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Integrative Medicine Approach to Asthma: Testing, Dietary Interventions, and Natural Remedies

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Integrative Medicine Approach to Asthma: Testing, Dietary Interventions, and Natural Remedies

Asthma is a prevalent chronic respiratory disorder that can cause significant morbidity and mortality. With more individuals than ever before having asthma, around 25 million people in the U.S., it is imperative that multiple treatment options are available for these individuals to manage their asthma properly. It is also critical to reduce the incidence of developing asthma. Integrative medicine offers various approaches to addressing these concerns, and this article will explore those approaches.


What is Asthma?

Asthma is a respiratory condition indicated by inflammation in the airways that causes issues with breathing. Specific triggers usually initiate an exaggerated immune response in people with asthma. The immune response creates inflammation, mucus production, and constriction of the airways, leading to breathing issues.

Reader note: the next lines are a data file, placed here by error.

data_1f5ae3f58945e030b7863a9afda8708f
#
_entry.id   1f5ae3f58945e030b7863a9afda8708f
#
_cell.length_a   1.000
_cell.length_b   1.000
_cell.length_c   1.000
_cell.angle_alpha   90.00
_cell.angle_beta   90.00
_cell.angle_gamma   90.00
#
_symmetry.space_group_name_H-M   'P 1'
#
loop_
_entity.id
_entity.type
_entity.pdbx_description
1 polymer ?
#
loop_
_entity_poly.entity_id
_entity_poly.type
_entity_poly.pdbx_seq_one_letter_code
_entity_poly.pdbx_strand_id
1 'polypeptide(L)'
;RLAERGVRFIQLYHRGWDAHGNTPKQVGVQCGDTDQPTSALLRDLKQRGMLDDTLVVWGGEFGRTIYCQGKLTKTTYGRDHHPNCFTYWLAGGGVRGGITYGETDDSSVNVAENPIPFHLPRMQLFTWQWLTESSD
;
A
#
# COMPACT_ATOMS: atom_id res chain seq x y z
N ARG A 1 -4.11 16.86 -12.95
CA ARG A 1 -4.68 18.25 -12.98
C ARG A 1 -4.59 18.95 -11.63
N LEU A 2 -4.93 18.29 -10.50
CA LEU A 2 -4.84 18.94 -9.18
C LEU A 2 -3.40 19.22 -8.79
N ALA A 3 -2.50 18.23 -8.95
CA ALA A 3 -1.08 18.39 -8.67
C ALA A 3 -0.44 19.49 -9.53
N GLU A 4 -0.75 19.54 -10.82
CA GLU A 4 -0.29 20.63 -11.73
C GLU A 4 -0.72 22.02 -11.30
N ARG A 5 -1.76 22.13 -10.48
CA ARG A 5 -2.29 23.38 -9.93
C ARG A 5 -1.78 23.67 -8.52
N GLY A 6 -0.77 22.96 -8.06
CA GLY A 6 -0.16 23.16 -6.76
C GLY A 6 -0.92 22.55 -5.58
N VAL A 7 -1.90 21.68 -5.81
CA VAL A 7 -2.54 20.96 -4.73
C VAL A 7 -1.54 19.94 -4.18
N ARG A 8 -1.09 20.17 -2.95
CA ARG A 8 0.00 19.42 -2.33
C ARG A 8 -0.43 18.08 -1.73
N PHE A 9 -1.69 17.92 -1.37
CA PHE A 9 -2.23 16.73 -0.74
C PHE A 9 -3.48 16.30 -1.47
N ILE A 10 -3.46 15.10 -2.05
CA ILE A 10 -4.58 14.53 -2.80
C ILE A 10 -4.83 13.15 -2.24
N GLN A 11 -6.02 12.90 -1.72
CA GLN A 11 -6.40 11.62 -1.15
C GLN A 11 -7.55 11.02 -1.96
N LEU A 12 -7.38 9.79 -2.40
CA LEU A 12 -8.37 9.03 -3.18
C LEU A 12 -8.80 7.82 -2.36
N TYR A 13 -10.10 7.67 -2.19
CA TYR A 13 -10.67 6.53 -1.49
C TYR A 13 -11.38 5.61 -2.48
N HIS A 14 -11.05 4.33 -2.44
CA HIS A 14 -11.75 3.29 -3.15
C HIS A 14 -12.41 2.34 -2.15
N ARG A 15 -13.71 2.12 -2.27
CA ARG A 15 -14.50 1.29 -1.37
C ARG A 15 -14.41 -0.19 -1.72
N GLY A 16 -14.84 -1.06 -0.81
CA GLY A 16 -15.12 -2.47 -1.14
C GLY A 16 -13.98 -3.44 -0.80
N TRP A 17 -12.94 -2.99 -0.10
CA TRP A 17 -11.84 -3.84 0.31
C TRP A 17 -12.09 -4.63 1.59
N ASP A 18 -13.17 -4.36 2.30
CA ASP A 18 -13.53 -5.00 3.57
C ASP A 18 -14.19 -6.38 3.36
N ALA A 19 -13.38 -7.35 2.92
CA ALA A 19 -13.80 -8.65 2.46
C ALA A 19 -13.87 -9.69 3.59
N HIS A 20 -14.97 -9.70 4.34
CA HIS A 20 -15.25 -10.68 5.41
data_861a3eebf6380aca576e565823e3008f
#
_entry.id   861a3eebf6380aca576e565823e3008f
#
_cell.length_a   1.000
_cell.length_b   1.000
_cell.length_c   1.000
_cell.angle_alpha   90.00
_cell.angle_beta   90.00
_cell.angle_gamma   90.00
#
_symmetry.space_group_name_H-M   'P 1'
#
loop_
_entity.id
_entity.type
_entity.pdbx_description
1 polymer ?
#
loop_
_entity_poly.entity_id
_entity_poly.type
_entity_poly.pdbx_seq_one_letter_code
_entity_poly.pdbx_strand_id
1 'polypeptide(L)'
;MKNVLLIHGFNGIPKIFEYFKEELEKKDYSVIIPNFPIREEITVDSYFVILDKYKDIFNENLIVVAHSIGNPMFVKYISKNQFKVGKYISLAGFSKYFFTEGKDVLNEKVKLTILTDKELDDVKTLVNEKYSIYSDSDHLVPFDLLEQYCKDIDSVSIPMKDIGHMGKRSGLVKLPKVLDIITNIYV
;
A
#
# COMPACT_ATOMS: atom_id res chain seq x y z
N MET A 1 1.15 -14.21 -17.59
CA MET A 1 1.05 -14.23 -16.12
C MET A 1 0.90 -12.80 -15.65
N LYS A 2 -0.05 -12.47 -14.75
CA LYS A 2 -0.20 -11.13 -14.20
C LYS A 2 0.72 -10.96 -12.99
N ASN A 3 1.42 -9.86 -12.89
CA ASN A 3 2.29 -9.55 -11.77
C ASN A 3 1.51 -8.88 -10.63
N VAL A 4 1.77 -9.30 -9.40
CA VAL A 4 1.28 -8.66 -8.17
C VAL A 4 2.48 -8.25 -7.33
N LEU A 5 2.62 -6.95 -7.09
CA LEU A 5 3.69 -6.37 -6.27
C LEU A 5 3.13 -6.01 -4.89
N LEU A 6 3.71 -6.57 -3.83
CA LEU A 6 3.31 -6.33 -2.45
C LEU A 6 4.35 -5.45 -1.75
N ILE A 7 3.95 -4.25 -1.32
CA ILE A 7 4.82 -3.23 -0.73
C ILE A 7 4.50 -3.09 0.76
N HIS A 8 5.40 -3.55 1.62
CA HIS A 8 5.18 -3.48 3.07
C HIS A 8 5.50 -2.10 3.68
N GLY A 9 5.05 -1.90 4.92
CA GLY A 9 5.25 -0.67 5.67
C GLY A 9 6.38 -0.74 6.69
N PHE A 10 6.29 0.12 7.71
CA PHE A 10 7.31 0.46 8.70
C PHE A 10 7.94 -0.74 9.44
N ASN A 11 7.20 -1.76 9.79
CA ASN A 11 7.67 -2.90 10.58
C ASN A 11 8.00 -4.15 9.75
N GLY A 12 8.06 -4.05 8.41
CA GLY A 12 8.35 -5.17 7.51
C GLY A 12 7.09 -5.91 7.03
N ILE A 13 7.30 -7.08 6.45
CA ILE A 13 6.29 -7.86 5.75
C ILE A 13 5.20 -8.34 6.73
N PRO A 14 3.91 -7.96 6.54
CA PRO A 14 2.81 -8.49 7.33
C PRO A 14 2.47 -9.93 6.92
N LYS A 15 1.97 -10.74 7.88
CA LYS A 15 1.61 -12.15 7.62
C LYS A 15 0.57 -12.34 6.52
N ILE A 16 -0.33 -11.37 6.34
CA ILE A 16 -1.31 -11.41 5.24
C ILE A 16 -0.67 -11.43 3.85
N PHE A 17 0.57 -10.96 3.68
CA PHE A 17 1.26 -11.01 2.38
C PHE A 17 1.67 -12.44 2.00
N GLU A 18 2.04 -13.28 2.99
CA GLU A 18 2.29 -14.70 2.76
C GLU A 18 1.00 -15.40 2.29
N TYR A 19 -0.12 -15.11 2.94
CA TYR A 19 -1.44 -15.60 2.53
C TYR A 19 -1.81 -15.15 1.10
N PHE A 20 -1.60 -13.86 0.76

Causes And Triggers Of Asthma

Although there is no known cause of asthma, allergic triggers are the most common initiator of asthma. The allergen in the airway creates an immune-mediated hyper response that starts an inflammatory cascade and constricts the smooth muscles in the airways. Some of the most common allergic triggers include dust mites, cockroaches, pollen, molds, pet dander, and rodents. There are also irritants in the environment that aren't considered allergens, such as cigarette smoke, fires, strong fumes, and chemicals that can initiate an asthma episode. Furthermore, imbalances in the microbiome have also been associated with the development of asthma. This imbalance can interrupt the cell-signaling immune response within the lungs, leading to asthma.

Symptoms of Asthma

Here are some common symptoms of asthma:

● Shortness of breath

● Chest tightness

● Pain

● Coughing

● Wheezing

Functional Medicine Labs That Can Individualize Treatment For Asthma Patients

The approach in functional medicine is to assess for possible underlying triggers that can initiate or exacerbate an asthma response. Here are some typical labs that functional medicine practitioners will run for their asthma patients:

Comprehensive Stool Analysis